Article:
Senator LAUSCHE. Mr. Chairman, when was this hearing?
Mr. ZAGRI. This was a hearing by Senator McGee.

Senator McGEE. Held on the 10th of April in Cheyenne, at which I presided.

Senator LAUSCHE. All right.

Mr. ZAGRI. On April 9 General President Hoffa, in a national broadcast to 188 local unions and 170 cities, speaking on S. 1197, made the following statement:

This bill is not directed against piggybacking nor railroads. It is directed against selective ratecutting.

At a recent hearing before the House Subcommittee on the Impact of Automation, Executive Vice President Harold J. Gibbons of the IBT, stated the position of the international union regarding automation as follows:

Automation is not the problem. The problem is what we do with the fruits of automation. He told the subcommittee that the Teamsters Union has no quarrel with automation or other forms of technological progress when they are developed fairly and equitably.

2. Mr. Roddewig charges that Mr. Hoffa has imposed a freight charge of $5 per trailer for the purpose of “discouraging the trucking companies from having the cross-country portion of their hauling done by rail instead of by highway.” Nothing could be further from the truth. If piggyback is a form of technological advancement, as the railroads claim it is, then the $5 per trailer provision is simply

an effort on the part of the Teamsters Union to share with the motor carrier any savings which may accrue in the use of piggyback service. This per trailer fee will be deposited in a pension fund, which will ultimately result in reducing the retirement age of our membership of over-the-road drivers. Our purpose, then, is plainly not to discourage piggyback but to find job opportunities for young men by retiring truckdrivers at an earlier age under our pension program.

3. Mr. Roddewig and the other railroad propagandists falsely charge that this is a Hoffa-inspired bill. The facts do not bear them out.

The American Trucking Associations and the Federal Barge Lines issued a joint press release on April 28, 1961, stating:

In view of railroad propaganda efforts to obscure both the origin and the purpose of the proposed legislation, we want it known that the management side in both the motor carrier and water carrier industries are the primary advocates of the legislation. We are happy to say that we have the full support of the hard working employess of both industries who also recognize that the railroads are embarked upon a calculated effort to destroy their competitiors.

It is self-evident that the jobs of our members depend upon a healthy trucking industry, which in turn can only prosper as an integral segment of a strong, coordinated transportation system.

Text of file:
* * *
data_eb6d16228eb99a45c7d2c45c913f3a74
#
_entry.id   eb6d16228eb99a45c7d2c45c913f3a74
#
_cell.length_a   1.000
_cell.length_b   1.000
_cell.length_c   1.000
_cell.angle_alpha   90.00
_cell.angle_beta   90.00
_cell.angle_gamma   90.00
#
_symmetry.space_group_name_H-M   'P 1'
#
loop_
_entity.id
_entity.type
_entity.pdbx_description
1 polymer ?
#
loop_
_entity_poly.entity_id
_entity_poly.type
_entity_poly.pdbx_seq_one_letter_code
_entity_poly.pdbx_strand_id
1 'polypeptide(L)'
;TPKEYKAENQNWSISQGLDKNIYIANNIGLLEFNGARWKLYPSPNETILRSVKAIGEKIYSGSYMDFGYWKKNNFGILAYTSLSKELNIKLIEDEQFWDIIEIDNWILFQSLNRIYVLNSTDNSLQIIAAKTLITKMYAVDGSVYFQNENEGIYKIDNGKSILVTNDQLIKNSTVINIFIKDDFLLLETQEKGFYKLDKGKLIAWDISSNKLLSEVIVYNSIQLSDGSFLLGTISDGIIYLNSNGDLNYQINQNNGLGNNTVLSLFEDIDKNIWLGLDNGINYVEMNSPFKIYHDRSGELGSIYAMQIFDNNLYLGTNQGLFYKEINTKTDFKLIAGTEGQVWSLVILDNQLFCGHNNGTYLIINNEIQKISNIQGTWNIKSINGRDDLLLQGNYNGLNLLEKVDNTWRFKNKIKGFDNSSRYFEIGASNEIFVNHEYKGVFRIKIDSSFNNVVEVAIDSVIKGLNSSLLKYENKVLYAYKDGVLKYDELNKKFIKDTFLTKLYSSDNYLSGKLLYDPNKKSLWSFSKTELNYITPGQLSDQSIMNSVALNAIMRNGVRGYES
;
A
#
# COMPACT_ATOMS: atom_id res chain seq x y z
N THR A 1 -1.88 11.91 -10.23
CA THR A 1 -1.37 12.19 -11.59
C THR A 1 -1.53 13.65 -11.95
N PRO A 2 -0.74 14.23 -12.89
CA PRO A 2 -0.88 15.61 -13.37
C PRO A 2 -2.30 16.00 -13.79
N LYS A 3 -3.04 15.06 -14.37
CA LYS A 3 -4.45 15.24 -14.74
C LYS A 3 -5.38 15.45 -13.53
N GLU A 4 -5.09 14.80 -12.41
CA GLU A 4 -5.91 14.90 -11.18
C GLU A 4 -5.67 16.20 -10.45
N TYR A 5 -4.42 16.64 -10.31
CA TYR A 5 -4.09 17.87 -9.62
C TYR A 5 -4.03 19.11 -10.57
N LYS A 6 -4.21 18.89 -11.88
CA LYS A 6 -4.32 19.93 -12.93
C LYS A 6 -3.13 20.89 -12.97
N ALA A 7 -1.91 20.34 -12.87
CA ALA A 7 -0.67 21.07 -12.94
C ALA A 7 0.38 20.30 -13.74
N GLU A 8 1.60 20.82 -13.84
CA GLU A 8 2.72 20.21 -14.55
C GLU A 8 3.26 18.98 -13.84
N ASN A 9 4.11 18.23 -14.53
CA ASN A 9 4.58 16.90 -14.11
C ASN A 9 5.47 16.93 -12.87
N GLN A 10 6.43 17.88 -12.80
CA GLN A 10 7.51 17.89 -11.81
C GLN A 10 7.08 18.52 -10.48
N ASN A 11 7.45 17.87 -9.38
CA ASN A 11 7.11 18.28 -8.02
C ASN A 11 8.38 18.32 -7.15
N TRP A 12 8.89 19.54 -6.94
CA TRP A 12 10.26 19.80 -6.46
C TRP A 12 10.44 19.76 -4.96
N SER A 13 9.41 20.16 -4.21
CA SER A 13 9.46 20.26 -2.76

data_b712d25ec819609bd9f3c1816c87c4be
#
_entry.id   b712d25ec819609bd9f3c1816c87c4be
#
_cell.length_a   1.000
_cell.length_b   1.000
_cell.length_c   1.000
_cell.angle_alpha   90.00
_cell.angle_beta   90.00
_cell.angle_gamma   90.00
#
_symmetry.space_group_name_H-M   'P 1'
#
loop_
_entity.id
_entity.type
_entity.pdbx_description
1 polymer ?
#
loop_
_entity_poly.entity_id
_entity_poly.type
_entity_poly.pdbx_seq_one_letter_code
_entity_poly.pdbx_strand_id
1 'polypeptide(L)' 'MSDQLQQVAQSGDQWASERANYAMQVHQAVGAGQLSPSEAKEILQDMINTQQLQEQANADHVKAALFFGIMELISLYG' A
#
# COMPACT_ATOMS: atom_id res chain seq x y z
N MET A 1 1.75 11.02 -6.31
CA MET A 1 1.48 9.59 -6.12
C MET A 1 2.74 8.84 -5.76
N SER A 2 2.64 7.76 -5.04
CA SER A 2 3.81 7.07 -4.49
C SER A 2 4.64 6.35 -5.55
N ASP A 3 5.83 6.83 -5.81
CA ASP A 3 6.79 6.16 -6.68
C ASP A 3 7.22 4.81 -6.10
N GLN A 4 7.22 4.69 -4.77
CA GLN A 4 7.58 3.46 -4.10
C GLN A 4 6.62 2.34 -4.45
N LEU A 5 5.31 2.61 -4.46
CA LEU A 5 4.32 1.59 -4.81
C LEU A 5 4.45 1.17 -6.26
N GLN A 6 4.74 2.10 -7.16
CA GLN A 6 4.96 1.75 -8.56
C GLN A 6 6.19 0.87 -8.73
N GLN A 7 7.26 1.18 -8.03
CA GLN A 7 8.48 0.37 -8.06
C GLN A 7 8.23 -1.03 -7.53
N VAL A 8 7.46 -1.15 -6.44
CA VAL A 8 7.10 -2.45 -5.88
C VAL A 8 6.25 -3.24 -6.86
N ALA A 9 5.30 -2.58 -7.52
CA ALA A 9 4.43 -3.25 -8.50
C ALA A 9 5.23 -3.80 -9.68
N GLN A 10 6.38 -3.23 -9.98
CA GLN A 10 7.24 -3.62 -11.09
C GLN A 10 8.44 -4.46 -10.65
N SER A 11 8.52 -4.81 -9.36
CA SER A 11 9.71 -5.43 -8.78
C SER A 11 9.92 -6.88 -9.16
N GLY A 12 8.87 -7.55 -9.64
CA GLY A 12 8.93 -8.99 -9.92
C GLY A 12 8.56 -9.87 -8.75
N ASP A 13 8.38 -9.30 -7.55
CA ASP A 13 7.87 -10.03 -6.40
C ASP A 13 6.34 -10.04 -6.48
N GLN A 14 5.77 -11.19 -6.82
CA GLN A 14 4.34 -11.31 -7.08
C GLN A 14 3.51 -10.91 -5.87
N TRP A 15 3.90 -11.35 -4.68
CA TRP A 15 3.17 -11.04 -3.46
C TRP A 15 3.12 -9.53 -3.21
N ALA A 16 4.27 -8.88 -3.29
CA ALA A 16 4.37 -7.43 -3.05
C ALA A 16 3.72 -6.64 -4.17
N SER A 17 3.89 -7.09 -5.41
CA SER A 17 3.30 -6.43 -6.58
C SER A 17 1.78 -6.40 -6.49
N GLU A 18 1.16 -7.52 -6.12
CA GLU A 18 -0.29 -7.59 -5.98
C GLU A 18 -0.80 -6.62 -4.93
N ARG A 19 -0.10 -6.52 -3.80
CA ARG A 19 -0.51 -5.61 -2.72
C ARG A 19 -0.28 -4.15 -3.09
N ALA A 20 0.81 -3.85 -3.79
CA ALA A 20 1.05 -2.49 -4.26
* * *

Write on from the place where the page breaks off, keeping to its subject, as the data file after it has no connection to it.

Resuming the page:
The transportation industry is responsible for the production of approximately $90 billion a year, representing one-fifth of the gross national product. Destructive rate practices not only adversely affect carriers and shippers, but also the entire transportation system. The subordination of the public interest to the selfish interest of any segment of this industry can have disastrous effects upon the entire economy.

In this respect I would like to say that the trucking industry may play an even more important part in the event that we have a future war, than it has played in past wars. I just noticed in yesterday's newspaper a release which says

Missiles fired from trucks: The United States is being urged to develop longrange missiles that can be fired from tanks or trucks. Missile trucks, Dr. Van Carmen actually called them autos, would range the Nation's highways which traverse far more sections of the country than do railroads, and missile tanks could travel over almost any terrain even where there are no roads. United States already has some missiles that can be launched from vehicles such as trucks

I simply want to point out that our interest in this matter is beyond that of jobs, but the interest of maintaining a strong, healthy, coordinated transportation system in times of peace and war.

I am certain that these tactics of the railroads in fighting this bill comes as no surprise to any member of this committee. The 74th Congress, through a subcommittee of the Committee on Interstate and Foreign Commerce, undertook an investigation of railroads, holding companies, and affiliated companies. The subcommittee was made up of Senator Burton K. Wheeler, of Montana, as chairman; Senator Alben Barkley, Senator Harry S. Truman, Senator Wallace White, and Senator Henrik Shipstead. Your subcommittee found that the railroads spent large sums of money in State and National Legislatures to restrict the trucking industry; established intricate spy systems to catch trucks and truckers in violation of the laws; set up vast intelligence systems for relaying information regarding truck

« PreviousContinue »